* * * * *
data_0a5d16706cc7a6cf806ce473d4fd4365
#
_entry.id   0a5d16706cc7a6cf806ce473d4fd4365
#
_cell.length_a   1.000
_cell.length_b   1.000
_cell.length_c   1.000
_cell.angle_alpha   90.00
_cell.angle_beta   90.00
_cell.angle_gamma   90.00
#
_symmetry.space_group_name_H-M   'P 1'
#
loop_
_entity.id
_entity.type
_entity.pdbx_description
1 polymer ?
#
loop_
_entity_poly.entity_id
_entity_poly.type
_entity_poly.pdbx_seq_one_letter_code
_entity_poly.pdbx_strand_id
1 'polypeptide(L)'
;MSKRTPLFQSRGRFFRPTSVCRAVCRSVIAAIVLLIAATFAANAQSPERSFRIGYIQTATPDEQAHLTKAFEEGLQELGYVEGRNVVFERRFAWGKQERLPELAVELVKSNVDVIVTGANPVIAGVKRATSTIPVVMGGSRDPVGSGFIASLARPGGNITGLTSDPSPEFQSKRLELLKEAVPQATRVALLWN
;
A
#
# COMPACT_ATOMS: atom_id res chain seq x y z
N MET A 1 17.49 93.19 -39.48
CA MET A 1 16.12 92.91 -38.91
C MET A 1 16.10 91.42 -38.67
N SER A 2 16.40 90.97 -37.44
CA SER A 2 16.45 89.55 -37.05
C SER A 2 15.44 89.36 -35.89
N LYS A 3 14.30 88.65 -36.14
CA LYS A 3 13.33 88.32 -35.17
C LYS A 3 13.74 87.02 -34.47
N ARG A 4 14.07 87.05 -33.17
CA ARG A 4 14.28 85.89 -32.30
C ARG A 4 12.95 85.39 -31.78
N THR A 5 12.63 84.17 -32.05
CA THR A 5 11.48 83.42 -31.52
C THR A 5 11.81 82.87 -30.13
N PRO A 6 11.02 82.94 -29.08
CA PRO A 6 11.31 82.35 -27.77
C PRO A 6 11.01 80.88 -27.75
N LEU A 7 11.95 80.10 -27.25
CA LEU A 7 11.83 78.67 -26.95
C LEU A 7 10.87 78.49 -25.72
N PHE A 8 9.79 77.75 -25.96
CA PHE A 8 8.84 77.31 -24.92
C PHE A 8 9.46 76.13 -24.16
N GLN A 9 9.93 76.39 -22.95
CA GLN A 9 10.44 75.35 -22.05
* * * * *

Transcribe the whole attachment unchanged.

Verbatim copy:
data_0a5d16706cc7a6cf806ce473d4fd4365
#
_entry.id   0a5d16706cc7a6cf806ce473d4fd4365
#
_cell.length_a   1.000
_cell.length_b   1.000
_cell.length_c   1.000
_cell.angle_alpha   90.00
_cell.angle_beta   90.00
_cell.angle_gamma   90.00
#
_symmetry.space_group_name_H-M   'P 1'
#
loop_
_entity.id
_entity.type
_entity.pdbx_description
1 polymer ?
#
loop_
_entity_poly.entity_id
_entity_poly.type
_entity_poly.pdbx_seq_one_letter_code
_entity_poly.pdbx_strand_id
1 'polypeptide(L)'
;MSKRTPLFQSRGRFFRPTSVCRAVCRSVIAAIVLLIAATFAANAQSPERSFRIGYIQTATPDEQAHLTKAFEEGLQELGYVEGRNVVFERRFAWGKQERLPELAVELVKSNVDVIVTGANPVIAGVKRATSTIPVVMGGSRDPVGSGFIASLARPGGNITGLTSDPSPEFQSKRLELLKEAVPQATRVALLWN
;
A
#
# COMPACT_ATOMS: atom_id res chain seq x y z
N MET A 1 17.49 93.19 -39.48
CA MET A 1 16.12 92.91 -38.91
C MET A 1 16.10 91.42 -38.67
N SER A 2 16.40 90.97 -37.44
CA SER A 2 16.45 89.55 -37.05
C SER A 2 15.44 89.36 -35.89
N LYS A 3 14.30 88.65 -36.14
CA LYS A 3 13.33 88.32 -35.17
C LYS A 3 13.74 87.02 -34.47
N ARG A 4 14.07 87.05 -33.17
CA ARG A 4 14.28 85.89 -32.30
C ARG A 4 12.95 85.39 -31.78
N THR A 5 12.63 84.17 -32.05
CA THR A 5 11.48 83.42 -31.52
C THR A 5 11.81 82.87 -30.13
N PRO A 6 11.02 82.94 -29.08
CA PRO A 6 11.31 82.35 -27.77
C PRO A 6 11.01 80.88 -27.75
N LEU A 7 11.95 80.10 -27.25
CA LEU A 7 11.83 78.67 -26.95
C LEU A 7 10.87 78.49 -25.72
N PHE A 8 9.79 77.75 -25.96
CA PHE A 8 8.84 77.31 -24.92
C PHE A 8 9.46 76.13 -24.16
N GLN A 9 9.93 76.39 -22.95
CA GLN A 9 10.44 75.35 -22.05